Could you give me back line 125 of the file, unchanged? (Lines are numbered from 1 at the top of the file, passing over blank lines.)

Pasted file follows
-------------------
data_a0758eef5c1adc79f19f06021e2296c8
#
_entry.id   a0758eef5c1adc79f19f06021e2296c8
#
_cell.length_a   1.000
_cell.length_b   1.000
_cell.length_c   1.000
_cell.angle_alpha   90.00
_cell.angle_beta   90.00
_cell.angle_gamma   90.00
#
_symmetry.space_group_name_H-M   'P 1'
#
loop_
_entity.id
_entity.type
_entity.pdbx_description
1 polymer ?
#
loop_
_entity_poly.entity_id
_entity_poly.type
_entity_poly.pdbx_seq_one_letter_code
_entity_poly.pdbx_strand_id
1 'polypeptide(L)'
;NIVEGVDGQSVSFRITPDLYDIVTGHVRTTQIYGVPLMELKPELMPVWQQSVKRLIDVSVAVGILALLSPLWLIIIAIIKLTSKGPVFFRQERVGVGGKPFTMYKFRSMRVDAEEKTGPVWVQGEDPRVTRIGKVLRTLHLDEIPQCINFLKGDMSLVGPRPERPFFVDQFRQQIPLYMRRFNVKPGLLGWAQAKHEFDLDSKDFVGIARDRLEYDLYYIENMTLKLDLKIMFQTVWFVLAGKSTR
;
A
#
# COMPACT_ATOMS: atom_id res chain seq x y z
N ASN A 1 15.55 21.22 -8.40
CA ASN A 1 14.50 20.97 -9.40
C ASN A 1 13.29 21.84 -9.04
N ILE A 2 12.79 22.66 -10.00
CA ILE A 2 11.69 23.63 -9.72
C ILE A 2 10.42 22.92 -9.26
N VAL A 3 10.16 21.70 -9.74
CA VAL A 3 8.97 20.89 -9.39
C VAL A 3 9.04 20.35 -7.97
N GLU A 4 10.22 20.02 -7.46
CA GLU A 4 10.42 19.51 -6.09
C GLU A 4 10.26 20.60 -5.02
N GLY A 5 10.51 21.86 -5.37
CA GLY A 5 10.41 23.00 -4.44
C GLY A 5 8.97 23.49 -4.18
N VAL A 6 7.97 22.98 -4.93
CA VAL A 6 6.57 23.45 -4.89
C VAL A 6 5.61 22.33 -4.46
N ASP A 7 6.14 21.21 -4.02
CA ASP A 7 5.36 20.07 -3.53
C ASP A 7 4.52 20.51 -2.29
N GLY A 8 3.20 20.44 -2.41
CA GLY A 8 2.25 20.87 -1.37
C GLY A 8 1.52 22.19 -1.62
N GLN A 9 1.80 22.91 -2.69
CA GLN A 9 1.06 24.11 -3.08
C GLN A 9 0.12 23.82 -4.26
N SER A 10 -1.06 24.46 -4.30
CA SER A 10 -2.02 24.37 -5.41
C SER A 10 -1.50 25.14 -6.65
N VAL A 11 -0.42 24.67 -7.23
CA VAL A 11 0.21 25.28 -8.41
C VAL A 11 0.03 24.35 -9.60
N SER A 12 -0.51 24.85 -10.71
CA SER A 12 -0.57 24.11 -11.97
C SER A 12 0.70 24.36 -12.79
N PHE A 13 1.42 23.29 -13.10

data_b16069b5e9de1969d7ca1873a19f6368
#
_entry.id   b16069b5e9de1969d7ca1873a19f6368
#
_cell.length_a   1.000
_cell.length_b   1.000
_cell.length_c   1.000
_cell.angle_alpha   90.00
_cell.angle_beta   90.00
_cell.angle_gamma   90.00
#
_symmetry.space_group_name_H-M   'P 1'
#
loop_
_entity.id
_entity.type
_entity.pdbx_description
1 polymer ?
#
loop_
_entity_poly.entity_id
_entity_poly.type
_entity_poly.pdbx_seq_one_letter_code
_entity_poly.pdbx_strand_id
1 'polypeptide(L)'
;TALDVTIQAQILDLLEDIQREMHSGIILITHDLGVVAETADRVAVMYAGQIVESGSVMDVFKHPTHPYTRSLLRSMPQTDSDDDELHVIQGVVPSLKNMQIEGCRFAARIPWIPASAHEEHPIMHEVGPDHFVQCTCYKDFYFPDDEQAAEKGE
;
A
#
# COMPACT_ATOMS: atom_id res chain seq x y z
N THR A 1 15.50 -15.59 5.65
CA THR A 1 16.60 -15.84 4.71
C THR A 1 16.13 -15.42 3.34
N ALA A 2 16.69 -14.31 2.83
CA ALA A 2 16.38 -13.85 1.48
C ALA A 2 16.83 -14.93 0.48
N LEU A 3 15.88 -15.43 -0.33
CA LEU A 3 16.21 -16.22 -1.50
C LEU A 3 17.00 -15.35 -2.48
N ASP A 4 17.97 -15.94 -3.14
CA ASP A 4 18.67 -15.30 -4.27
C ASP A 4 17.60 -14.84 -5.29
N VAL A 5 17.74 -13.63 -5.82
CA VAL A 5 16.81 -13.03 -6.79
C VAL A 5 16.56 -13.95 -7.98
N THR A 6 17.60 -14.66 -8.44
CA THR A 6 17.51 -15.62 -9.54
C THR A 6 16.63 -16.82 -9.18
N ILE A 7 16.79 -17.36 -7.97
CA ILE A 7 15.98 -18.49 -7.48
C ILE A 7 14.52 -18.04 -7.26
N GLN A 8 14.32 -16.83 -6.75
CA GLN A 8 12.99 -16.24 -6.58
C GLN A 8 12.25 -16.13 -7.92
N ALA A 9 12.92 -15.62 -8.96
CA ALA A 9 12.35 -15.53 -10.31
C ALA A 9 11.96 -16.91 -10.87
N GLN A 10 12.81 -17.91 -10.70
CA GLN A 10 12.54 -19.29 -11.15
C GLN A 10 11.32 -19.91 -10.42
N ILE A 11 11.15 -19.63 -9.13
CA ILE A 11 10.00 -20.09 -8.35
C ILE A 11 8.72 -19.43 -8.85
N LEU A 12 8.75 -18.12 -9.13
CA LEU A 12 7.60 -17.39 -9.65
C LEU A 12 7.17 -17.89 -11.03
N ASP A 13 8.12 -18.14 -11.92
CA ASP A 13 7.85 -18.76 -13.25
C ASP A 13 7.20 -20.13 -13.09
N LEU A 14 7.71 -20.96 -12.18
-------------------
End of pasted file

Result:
N GLN A 10 12.81 -17.91 -10.70